WPF: TreeView control

Hello there! It’s been a while since I finished GetNoticed contest and my last post here. I am done with SheetMetalArranger – at least for the minute. But that the contest is done doesn’t mean that I am done with programming. Not at all!

I started new project (maybe one time I will get back to SheetMetalArranger to improve it, but after ten weeks I need something fresh now). It doesn’t matter what the project is about at the minute (I will probably write a post or two about that), the important thing is that I’m continuing with WPF and the time has come to take a closer look at TreeView control.


TreeView control is used to display hierarchically organised structure. The best example is folder tree, for instance the one you have in Windows Explorer.

Here’s simplest example:

To build hard-coded tree you simply nest one <TreeViewItem> into another and build your structure. Notice that Header property is what is going to be displayed in your application. There are two other properties of TreeViewItem that should be mentioned here: IsExpanded and IsSelected which are pretty much self-explanatory but it is worth to mention them as they are fundamental for controlling behaviour of the control.


Binding a collection to TreeView can be easily achieved, it is no different as other controls. You simply bind a collection to ItemsSource property. But the tricky thing is that you need to reflect the hierarchy somehow. One way to do that could be binding a collection that contains objects of class TreeViewItem which is equipped in collection Items which contains child objects. Here’s the same example but with the difference that all data is stored in data model:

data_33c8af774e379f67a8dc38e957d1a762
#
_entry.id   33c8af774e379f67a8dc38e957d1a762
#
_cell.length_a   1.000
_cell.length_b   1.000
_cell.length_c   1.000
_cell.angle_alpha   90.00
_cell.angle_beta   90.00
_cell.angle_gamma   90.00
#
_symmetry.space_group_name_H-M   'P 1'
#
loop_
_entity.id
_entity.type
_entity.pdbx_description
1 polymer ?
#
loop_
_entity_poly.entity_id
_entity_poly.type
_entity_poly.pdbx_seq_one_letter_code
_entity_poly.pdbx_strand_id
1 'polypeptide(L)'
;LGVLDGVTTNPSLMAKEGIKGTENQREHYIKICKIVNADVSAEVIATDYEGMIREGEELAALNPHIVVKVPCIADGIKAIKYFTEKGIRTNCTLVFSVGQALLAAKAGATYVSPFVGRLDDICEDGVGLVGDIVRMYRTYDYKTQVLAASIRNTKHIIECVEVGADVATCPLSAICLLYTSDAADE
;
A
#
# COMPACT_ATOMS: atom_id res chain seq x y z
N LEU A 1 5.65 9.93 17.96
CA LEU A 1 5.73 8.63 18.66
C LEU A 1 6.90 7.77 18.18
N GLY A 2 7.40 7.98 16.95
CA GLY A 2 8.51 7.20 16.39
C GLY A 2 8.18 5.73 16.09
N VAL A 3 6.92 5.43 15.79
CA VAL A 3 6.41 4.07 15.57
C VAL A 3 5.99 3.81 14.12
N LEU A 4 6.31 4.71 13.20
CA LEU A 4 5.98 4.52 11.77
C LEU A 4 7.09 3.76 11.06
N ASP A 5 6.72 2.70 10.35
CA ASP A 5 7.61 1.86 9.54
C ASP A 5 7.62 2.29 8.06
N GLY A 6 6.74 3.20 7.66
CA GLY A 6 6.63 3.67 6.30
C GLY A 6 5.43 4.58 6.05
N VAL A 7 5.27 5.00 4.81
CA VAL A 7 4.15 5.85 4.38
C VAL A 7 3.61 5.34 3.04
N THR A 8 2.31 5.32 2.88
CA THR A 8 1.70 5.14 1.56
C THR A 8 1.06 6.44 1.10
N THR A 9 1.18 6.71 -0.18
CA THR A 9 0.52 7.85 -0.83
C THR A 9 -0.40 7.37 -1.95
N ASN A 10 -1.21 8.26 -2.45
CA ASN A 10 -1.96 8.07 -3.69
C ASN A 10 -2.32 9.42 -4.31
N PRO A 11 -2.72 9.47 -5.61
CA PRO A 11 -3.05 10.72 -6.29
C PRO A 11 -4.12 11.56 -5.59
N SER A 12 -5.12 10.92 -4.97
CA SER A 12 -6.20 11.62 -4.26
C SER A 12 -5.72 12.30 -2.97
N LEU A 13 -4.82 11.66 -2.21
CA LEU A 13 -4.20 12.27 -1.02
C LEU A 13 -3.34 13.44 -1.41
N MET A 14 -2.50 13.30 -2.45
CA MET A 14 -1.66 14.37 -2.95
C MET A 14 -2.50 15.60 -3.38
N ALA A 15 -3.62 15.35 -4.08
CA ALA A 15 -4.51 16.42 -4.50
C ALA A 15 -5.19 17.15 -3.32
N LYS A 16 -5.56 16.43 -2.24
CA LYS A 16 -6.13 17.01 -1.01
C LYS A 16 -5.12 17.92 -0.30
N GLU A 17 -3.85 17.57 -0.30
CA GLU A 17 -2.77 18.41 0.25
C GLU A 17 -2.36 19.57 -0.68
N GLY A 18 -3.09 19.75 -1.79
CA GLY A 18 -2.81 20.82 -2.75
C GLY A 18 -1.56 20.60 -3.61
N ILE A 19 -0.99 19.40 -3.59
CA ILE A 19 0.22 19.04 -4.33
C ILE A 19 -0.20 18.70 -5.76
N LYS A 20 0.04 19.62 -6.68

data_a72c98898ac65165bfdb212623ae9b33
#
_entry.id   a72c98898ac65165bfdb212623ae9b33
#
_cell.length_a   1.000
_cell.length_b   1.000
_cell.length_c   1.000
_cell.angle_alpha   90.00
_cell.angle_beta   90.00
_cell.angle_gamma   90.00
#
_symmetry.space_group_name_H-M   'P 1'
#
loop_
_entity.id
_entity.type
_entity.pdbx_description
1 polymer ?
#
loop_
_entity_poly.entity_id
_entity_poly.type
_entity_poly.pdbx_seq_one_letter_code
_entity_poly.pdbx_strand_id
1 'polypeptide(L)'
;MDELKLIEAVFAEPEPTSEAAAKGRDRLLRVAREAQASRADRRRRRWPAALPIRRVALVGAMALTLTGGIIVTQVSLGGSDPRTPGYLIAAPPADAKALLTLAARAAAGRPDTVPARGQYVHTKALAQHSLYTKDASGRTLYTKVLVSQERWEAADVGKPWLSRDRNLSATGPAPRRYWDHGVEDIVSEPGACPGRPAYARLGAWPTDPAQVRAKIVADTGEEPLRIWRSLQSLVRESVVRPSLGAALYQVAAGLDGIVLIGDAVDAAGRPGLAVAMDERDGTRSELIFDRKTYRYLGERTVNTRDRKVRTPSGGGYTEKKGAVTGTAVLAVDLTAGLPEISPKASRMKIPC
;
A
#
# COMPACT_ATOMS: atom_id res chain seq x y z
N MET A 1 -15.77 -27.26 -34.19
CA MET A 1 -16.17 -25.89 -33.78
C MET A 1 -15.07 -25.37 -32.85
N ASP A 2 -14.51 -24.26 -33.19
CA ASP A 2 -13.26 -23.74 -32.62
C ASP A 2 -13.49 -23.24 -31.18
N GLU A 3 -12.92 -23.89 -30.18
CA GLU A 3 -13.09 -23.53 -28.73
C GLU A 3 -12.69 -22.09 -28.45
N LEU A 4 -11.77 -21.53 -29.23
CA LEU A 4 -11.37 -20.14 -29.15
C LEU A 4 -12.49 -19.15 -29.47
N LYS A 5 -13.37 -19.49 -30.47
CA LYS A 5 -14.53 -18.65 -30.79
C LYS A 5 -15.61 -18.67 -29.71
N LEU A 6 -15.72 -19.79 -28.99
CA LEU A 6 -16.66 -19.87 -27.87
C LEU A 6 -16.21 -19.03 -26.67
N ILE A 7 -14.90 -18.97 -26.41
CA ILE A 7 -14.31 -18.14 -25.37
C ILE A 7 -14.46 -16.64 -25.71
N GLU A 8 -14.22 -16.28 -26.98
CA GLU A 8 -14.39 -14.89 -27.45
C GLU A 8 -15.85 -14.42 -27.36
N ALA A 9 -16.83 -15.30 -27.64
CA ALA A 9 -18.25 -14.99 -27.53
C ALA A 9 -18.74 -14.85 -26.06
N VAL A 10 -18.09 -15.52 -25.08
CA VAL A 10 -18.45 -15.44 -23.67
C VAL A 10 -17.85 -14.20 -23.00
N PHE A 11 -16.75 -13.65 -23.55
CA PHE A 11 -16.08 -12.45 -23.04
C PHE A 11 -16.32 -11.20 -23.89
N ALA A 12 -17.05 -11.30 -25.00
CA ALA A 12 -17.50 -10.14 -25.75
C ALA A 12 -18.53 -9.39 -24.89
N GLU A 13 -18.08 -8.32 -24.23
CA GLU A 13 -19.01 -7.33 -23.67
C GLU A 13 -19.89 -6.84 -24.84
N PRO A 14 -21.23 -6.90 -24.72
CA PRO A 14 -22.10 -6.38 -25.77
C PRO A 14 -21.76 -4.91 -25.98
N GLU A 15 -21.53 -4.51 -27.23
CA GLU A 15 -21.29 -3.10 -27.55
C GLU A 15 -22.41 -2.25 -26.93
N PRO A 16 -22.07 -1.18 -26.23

1) Lets start with the data model: our library node will consist of name, collection of books (stored as strings) and collection of sub-nodes.

2) Our actual data for the purpose of this example will be stored in static class with one static method GetData() that return instance of LibContainer

3) Our view model will consist of observalbe collection of TreeViewItems and in its constructor it will get data from the above static class. Inside the view model there is also one small private method that converts LibContainers to TreeViewItems

4) We set instance of view model and set it as data context. For example as below. Now, after that our tree view can be simplified just to only one line.

Load on-demand

The above example is nice and easy. It gets a bit more complicated when you want to load content of your tree view on-demand when content of your tree is huge and loading all data at once would be lengthy operation – I guess that’s common situation.

To achieve that we need to build custom class that will replace TreeViewItems in collection in our view model. That class must have: 1) collection of child items of the same class, 2) Parent, IsExpanded and IsSelected properties, 3) method to load children, 4) property that defines if the element can be expanded.

Here’s our example build this way:

What’s important in the code above is that Children collection must contain dummy element before actual elements are loaded. This is necessary because it would not be possible to expand the element, therefore it would not be possible to execute method that load further elements.

ViewModel class will now have only collection of TreeElement and will gather data from DataModel in its constructor.

Now, we need to define our TreeView control to display our custom items correctly. This is done by creating local style where we bind IsExpanded and IsSelected properties of TreeViewItem with counterparting properties of our custom TreeElement

And that’s it. This is how I use TreeView control. Possible extension to the above would be to create custom WPF control to handle custom types of tree elements and equip it with dependency property that exposes currently selected item. But that’s easy to do and isn’t in any way specific to TreeView.

So, thanks for today and good luck!

WPF 4.5 Księga eksperta. Podręcznikprogramisty WPF 4.5! Adam Nathan (translated by Paweł Gonera, Ireneusz Jakóbik), published by HELION S.A 2005